The worst storm on the Gulf Coast of Florida in 100 years, Hurricane Charley left a tumbled swath of splintered wood and twisted metal-the destroyed homes, churches, and commercial buildings of south Florida residents. Power outages are common, and in some areas the rule of martial law is preventing access to areas considered unsafe. UMCOR workers were in Florida as of Monday, August 16, to assess damage and coordinate initial response.
Westport, CT (August 18)--Millions of children still need assistance in Bangladesh as the nation recovers from severe flooding that has left hundreds of thousands of families in need of food, shelter, clean water and health services.
More than 700 people in Bangladesh have died from the flooding that submerged two-thirds of the country and left 10 million people homeless.
Bangladesh YMCA was deeply moved by the immediate response of nearly 20 YMCA movements to the urgent appeal of 27 July from the World Alliance to fund the relief work of the YMCA of Bangladesh for families affected by the catastrophic flooding in the country. The numerous letters and financial support pledged showed the real solidarity of the global YMCA Movement.
A full month after large areas of Bangladesh were flooded, some rural communities are still in desperate need of assistance. The Salvation Army is working in one such place -- Bhairab Upazila, located in the area where three rivers meet to form the large Meghna River.
In July, heavy monsoon rains led to major flooding over large areas of Bangladesh. Damage assessments, including one undertaken on behalf of the UN Office for the Co-ordination of Humanitarian Affairs (OCHA), suggest that more than 33 million people have been affected, with almost one million dwellings destroyed and some 4 million inhabitants permanently or temporarily displaced. More than 2 million acres of agricultural land have been have been submerged and countless crops destroyed.
Gareth Thomas (the UK minister for International Development) has today announced that the UK is providing an additional £15 million for the post-flood rehabilitation programme in Bangladesh, to support the Government of Bangladesh's significant on-going relief and rehabilitation work.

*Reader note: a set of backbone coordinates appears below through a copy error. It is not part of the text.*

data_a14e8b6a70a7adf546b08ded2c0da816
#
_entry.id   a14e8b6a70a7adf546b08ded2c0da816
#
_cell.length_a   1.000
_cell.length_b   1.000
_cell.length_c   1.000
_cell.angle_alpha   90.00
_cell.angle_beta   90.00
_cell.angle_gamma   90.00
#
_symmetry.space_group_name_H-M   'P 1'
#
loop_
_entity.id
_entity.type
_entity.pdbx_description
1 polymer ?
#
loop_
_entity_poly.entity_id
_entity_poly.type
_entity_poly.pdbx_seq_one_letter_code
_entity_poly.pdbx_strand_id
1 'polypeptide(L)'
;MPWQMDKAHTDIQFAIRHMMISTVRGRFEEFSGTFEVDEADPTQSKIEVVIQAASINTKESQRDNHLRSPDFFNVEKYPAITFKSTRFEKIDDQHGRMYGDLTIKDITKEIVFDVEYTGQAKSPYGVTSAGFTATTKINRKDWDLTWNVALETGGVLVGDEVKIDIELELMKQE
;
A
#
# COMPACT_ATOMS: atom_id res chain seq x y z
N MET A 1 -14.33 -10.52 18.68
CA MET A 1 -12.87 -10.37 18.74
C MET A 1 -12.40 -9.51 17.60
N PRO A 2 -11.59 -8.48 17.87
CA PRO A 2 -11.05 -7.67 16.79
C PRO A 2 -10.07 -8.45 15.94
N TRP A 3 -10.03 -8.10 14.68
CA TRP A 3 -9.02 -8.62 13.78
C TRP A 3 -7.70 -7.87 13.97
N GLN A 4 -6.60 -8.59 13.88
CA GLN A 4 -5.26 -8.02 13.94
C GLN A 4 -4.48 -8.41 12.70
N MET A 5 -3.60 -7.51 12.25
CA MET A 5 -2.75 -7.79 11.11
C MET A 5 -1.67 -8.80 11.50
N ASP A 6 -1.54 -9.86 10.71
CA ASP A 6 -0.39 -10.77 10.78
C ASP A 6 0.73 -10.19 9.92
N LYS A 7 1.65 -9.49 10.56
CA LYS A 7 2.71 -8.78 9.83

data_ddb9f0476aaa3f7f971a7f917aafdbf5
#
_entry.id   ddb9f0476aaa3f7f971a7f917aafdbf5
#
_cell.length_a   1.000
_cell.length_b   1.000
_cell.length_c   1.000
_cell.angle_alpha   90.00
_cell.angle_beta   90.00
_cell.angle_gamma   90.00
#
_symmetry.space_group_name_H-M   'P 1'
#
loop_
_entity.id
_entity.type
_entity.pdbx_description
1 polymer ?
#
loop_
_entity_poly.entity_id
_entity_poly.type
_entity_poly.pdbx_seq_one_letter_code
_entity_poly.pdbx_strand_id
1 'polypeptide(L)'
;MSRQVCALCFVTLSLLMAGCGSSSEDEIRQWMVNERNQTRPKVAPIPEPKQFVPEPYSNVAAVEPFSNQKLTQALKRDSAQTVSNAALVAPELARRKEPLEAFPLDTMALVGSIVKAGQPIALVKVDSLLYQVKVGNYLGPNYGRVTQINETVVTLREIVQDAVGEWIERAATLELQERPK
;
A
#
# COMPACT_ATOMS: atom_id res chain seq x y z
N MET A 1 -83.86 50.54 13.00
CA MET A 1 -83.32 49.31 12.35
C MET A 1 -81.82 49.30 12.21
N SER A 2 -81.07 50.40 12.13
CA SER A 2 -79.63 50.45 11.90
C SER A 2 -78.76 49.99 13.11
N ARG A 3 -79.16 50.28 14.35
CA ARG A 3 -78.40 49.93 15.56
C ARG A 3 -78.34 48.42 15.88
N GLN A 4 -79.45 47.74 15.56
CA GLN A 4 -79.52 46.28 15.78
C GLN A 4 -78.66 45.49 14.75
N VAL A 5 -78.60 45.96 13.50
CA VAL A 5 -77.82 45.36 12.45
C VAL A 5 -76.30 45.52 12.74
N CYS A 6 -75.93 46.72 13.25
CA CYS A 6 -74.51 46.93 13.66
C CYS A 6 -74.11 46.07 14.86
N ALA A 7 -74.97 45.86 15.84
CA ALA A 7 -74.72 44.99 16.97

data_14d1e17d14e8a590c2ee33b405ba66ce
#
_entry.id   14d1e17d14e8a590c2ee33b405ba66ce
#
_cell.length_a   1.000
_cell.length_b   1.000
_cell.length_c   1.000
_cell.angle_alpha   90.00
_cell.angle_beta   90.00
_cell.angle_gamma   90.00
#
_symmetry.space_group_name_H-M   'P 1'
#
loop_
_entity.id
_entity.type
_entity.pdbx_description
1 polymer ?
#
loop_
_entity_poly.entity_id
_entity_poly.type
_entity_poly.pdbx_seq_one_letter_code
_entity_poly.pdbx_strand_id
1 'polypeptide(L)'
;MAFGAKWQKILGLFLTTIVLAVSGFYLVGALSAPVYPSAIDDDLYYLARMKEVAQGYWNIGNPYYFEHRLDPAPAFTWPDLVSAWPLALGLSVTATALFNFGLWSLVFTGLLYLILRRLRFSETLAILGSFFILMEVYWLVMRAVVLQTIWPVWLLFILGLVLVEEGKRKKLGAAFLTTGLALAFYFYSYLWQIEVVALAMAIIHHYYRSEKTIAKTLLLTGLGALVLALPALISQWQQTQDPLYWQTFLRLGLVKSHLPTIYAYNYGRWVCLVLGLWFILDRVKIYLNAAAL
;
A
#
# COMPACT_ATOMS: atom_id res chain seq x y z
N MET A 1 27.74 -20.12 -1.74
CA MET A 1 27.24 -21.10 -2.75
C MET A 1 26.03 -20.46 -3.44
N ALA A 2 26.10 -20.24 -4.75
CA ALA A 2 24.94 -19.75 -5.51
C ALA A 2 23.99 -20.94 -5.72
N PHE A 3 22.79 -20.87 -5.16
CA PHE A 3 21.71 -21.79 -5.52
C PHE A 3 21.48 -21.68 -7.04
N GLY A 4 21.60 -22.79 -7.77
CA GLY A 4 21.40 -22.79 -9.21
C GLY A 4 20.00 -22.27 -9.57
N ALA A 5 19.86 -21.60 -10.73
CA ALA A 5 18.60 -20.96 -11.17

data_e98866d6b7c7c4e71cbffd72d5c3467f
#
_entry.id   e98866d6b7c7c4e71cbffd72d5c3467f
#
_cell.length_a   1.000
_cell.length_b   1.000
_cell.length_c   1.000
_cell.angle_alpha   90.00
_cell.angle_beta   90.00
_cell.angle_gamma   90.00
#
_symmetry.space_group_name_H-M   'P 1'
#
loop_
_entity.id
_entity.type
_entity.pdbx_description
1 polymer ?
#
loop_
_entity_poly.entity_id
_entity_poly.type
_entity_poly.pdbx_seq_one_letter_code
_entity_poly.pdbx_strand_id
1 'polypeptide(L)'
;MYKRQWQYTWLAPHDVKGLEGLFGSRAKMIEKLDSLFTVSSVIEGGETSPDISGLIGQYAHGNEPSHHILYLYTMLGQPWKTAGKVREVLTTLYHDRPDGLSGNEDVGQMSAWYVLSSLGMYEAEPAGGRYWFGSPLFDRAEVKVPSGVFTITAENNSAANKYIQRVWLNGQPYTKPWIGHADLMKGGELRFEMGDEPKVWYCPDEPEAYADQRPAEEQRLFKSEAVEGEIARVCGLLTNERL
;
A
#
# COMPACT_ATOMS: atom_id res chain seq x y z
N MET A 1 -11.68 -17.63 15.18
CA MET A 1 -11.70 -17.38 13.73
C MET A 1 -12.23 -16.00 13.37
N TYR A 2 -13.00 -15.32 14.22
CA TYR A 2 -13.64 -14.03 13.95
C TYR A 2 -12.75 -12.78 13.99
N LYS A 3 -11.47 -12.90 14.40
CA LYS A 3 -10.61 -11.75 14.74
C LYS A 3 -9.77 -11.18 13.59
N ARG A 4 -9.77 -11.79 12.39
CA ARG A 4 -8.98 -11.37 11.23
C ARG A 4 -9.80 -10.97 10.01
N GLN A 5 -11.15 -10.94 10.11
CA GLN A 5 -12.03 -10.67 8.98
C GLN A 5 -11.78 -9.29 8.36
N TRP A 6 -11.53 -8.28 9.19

Red Cross & Red Crescent Actions
The Red Cross and Red Crescent workers have been working around the clock to render relief to the tens of millions flood victims in South Asia since international appeals were launched by the International Red Cross to raise HK$61.6 million for 1.5 million flood affected victims in India, Nepal and Bangladesh.
With efforts of local fundraising, the Nepal Red Cross Society has already distributed over 18,000 family packs, dried food and water purification …
by John Tulloch in New Delhi
The Director of the UN's International Strategy for Disaster Reduction in Geneva recently called for a "culture of prevention" in tackling disasters.
Receding water allows access to populations
DHAKA, 18 August 2004 - Falling water levels after some of the worst floods in the history of Bangladesh have allowed better access to affected populations. After a two day visit to three areas, Sylhet, Sunamganj and Brahmanbaria, UNICEF Representative Morten Giersing said the children he saw were clearly badly affected, showing visible signs of suffering from Vitamin B deficiency and living in makeshift shelters around their former homes.
In Bangladesh, over 36 million people continue to be affected by the recent flooding and more than 6 million people still require immediate relief. Christian Aid is supporting local partner organisations to help communities cope with the aftermath of the floods and to rebuild their lives.
As the floodwaters recede, the scale of the disaster is becoming clearer.
Six million people are living in makeshift shelters, their homes destroyed.